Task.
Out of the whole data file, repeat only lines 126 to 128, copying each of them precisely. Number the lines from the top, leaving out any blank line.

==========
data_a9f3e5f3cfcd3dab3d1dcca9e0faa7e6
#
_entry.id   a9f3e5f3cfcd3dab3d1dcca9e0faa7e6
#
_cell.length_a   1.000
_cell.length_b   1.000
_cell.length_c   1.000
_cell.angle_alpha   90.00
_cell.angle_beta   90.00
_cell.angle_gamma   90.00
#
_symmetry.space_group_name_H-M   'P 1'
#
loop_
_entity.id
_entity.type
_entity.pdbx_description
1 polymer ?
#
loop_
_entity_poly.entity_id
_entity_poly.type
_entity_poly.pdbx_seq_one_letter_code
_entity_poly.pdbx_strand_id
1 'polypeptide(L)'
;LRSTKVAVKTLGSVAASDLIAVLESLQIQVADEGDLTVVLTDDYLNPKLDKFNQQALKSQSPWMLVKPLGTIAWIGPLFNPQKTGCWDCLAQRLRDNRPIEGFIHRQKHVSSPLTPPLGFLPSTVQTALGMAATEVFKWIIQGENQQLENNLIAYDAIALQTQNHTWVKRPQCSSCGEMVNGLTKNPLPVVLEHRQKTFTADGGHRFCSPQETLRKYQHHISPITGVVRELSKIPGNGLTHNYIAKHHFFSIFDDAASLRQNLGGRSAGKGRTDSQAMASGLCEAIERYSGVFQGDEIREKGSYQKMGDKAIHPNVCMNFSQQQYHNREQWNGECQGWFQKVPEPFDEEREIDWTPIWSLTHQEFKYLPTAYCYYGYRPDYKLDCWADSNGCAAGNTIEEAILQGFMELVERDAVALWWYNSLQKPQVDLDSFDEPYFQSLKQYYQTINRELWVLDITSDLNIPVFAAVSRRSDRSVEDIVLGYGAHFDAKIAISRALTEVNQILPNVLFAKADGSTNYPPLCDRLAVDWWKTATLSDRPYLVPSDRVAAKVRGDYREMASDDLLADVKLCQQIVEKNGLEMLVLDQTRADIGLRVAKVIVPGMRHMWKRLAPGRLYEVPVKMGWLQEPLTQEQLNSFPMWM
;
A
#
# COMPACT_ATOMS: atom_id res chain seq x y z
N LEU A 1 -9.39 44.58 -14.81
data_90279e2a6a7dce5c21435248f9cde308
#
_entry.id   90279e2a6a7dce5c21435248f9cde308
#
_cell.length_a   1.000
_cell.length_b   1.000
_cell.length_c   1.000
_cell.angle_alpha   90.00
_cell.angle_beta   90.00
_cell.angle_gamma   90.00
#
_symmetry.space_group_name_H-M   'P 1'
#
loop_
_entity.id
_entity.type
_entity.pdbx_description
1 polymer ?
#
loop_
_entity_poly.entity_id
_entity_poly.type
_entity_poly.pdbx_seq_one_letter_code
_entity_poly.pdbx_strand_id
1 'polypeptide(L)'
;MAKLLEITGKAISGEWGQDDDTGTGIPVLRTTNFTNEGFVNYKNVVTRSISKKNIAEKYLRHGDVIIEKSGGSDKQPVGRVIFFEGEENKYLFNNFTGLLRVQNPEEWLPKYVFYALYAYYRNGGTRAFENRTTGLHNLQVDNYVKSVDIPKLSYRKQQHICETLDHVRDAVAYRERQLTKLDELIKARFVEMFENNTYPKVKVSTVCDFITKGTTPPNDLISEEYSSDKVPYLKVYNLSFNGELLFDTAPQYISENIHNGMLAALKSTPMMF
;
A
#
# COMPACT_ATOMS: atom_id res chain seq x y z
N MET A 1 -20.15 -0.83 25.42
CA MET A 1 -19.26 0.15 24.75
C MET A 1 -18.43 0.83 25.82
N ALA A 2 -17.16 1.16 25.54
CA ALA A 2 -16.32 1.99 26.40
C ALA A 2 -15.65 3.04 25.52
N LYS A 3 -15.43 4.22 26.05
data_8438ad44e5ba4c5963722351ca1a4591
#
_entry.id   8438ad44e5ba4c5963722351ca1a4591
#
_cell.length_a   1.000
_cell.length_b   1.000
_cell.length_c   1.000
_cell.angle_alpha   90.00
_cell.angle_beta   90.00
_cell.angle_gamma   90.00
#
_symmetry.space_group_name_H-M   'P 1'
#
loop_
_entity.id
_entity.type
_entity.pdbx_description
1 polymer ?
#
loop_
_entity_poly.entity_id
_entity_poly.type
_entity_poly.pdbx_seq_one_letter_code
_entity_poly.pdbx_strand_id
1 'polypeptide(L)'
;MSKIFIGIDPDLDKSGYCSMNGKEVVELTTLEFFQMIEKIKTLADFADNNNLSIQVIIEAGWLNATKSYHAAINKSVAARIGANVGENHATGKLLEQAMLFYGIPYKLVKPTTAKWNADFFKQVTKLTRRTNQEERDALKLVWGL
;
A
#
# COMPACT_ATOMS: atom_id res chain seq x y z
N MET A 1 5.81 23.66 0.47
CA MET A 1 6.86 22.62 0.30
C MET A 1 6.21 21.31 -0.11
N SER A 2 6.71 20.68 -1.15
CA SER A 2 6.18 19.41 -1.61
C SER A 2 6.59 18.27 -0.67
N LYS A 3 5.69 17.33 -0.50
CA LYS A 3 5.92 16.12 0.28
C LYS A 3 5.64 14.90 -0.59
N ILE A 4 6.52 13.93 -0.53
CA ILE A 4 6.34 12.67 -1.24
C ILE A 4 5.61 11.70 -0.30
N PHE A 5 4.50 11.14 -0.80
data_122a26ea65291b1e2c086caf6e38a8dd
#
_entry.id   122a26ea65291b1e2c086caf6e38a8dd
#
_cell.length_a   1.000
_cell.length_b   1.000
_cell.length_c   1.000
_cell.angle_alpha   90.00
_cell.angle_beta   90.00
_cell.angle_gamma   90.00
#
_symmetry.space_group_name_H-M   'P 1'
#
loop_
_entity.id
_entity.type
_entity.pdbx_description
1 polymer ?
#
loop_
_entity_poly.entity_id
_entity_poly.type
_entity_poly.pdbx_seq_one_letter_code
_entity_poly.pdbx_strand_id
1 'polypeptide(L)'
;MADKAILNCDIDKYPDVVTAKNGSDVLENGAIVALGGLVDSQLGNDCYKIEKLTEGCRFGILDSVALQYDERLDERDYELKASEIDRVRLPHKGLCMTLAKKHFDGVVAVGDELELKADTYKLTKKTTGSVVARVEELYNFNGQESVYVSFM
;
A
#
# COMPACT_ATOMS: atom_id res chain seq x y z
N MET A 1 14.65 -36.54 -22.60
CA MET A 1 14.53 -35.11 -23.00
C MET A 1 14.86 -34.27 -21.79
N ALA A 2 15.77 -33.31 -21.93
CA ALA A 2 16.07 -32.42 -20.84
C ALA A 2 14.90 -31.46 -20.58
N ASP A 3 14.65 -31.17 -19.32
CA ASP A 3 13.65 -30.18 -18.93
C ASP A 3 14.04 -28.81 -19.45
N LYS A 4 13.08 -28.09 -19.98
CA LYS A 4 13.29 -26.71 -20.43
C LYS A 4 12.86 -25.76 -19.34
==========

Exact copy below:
_entity.id
_entity.type
_entity.pdbx_description